Riley says no to Occupy Marion Square



Members of Occupy Charleston are in Marion Square tonight, despite a meeting earlier today where Mayor Joseph P. Riley Jr. told them they could not occupy the privately owned park.

The protesters sent a letter to the mayor's office Nov. 7 notifying Riley of their intention to camp out and picket indefinitely in the downtown park, which is technically reserved for use by the Sumter Guards and the Washington Light Infantry militia group. Chris Inglese, one of three members who signed the letter, said today that he was disappointed in the outcome.

"We were told no occupation in any park throughout the city, and he referred us to the Special Event Committee," Inglese says. "Of course, our position is this isn't a special event. It's a demonstration. It's a First Amendment issue."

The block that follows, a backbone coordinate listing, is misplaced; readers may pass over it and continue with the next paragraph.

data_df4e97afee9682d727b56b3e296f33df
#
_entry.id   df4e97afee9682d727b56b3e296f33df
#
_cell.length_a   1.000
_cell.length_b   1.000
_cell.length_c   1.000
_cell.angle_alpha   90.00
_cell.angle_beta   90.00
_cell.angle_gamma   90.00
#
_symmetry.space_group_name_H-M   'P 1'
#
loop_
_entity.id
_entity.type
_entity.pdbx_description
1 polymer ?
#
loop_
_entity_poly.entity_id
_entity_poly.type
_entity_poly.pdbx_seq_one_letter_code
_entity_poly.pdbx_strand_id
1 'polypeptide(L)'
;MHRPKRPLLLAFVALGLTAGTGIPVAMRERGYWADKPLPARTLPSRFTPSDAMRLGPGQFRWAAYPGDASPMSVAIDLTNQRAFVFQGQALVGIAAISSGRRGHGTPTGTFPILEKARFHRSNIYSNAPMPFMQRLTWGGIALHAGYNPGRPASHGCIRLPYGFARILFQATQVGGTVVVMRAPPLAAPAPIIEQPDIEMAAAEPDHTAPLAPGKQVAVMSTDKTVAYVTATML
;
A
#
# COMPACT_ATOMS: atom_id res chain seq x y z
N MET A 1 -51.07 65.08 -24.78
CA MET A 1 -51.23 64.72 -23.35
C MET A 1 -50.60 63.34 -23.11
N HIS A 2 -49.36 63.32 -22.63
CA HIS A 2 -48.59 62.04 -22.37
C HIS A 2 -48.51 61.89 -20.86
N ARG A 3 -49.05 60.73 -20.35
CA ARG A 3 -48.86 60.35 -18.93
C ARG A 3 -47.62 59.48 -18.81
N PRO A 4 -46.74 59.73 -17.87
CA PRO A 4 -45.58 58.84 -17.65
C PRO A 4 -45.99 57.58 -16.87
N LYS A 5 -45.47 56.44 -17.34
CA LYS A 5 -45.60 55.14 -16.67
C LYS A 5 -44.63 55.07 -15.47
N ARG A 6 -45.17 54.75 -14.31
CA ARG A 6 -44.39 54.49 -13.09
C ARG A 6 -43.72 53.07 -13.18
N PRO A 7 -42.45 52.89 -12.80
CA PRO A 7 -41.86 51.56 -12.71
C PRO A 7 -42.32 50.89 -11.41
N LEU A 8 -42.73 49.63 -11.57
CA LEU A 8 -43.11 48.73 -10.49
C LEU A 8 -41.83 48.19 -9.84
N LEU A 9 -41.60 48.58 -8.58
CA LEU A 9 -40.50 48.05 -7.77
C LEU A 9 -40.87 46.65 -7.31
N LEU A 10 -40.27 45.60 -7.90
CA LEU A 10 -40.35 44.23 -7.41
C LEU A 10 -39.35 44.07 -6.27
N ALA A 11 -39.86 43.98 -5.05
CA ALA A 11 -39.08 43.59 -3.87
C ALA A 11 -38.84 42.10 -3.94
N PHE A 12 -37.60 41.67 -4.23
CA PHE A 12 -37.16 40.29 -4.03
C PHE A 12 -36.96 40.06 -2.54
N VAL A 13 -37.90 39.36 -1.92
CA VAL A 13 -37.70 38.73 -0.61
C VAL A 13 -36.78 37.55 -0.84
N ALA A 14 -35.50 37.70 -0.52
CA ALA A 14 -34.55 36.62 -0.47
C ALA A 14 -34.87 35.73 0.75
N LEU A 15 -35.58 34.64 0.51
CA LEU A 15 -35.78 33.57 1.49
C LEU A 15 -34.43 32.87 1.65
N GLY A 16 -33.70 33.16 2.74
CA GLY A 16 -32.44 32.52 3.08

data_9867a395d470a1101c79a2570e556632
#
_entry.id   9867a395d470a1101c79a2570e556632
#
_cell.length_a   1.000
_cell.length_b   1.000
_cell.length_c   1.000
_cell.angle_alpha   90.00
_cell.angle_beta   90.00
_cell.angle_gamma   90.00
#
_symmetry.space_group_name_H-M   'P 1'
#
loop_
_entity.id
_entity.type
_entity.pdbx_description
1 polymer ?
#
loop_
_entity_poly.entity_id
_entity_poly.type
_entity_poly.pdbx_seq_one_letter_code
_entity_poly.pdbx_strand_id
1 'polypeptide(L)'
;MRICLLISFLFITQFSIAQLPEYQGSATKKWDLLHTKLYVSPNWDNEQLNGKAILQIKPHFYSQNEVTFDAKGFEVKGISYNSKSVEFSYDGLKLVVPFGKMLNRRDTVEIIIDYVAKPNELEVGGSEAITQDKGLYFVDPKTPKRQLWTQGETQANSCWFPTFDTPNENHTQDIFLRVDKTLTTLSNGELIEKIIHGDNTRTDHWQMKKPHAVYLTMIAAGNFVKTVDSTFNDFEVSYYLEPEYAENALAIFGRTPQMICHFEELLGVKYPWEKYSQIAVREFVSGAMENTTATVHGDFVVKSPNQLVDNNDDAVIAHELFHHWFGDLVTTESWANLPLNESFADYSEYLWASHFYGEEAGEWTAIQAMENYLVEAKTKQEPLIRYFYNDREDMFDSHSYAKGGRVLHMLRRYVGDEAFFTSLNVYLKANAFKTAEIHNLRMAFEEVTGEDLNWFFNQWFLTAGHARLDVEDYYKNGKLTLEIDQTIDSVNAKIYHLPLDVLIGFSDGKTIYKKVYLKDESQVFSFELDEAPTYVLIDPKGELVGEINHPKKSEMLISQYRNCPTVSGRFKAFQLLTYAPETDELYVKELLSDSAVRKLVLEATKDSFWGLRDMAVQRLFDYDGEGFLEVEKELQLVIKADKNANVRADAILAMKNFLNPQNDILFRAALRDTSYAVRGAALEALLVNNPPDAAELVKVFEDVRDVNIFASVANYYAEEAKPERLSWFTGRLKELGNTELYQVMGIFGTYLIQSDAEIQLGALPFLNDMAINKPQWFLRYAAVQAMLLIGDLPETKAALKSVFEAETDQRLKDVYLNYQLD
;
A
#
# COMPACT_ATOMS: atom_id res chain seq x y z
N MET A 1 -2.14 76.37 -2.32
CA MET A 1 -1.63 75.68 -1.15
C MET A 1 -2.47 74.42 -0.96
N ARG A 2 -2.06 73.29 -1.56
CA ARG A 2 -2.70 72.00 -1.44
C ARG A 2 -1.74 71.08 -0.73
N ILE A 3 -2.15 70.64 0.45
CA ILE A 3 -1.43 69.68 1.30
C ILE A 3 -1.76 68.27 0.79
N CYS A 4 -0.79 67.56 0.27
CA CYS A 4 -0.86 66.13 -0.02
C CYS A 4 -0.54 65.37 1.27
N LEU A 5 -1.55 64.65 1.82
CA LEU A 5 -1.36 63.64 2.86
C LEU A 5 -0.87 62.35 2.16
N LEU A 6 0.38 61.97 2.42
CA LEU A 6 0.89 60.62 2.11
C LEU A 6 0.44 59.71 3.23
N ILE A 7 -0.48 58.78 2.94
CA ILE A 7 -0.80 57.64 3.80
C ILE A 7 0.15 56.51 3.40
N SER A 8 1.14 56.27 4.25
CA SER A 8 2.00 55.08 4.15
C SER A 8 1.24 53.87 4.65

He says when members of Occupy Charleston offered to occupy a different park, Riley gunned down that idea too. Tonight, he says, protesters are stationed in the park, which officially closes at 11 p.m. At that point, we will see whether police enforce the rule and whether the protesters comply.

"That memo was actually less of a request for permission," Inglese says. "That memo was an announcement that Occupy Charleston has every intention to occupy Marion Square."

"I think the mayor's on the wrong side of history here," he added.

Inglese listed three components that he said were essential for a successful occupation: 1. an indefinite period of occupation, 2. the ability to assemble overnight, and 3. that the occupation occur in a location central to the city.

Occupy Columbia protesters and the S.C. Progressive Network also planned to camp out at the State House tonight in protest of Gov. Nikki Haley's crackdown on overnight camping there.

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